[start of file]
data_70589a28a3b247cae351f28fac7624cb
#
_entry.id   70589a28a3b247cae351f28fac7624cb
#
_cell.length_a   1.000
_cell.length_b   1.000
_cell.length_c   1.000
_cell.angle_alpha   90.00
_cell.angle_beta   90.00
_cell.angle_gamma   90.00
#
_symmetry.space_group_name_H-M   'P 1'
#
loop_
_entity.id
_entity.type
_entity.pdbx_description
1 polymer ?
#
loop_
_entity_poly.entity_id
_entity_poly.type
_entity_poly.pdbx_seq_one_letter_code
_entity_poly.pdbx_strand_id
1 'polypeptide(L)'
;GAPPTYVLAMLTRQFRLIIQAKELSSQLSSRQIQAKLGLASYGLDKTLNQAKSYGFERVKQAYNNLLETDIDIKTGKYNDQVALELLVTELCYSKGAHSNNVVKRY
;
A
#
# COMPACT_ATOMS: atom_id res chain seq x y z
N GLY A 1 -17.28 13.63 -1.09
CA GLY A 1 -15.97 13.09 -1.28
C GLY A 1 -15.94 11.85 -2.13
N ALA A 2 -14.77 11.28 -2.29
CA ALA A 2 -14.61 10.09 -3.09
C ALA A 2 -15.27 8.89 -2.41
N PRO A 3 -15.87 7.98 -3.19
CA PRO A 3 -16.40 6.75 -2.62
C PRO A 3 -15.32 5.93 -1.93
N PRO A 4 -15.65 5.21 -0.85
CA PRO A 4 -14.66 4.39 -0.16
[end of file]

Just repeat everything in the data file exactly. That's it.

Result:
data_70589a28a3b247cae351f28fac7624cb
#
_entry.id   70589a28a3b247cae351f28fac7624cb
#
_cell.length_a   1.000
_cell.length_b   1.000
_cell.length_c   1.000
_cell.angle_alpha   90.00
_cell.angle_beta   90.00
_cell.angle_gamma   90.00
#
_symmetry.space_group_name_H-M   'P 1'
#
loop_
_entity.id
_entity.type
_entity.pdbx_description
1 polymer ?
#
loop_
_entity_poly.entity_id
_entity_poly.type
_entity_poly.pdbx_seq_one_letter_code
_entity_poly.pdbx_strand_id
1 'polypeptide(L)'
;GAPPTYVLAMLTRQFRLIIQAKELSSQLSSRQIQAKLGLASYGLDKTLNQAKSYGFERVKQAYNNLLETDIDIKTGKYNDQVALELLVTELCYSKGAHSNNVVKRY
;
A
#
# COMPACT_ATOMS: atom_id res chain seq x y z
N GLY A 1 -17.28 13.63 -1.09
CA GLY A 1 -15.97 13.09 -1.28
C GLY A 1 -15.94 11.85 -2.13
N ALA A 2 -14.77 11.28 -2.29
CA ALA A 2 -14.61 10.09 -3.09
C ALA A 2 -15.27 8.89 -2.41
N PRO A 3 -15.87 7.98 -3.19
CA PRO A 3 -16.40 6.75 -2.62
C PRO A 3 -15.32 5.93 -1.93
N PRO A 4 -15.65 5.21 -0.85
CA PRO A 4 -14.66 4.39 -0.16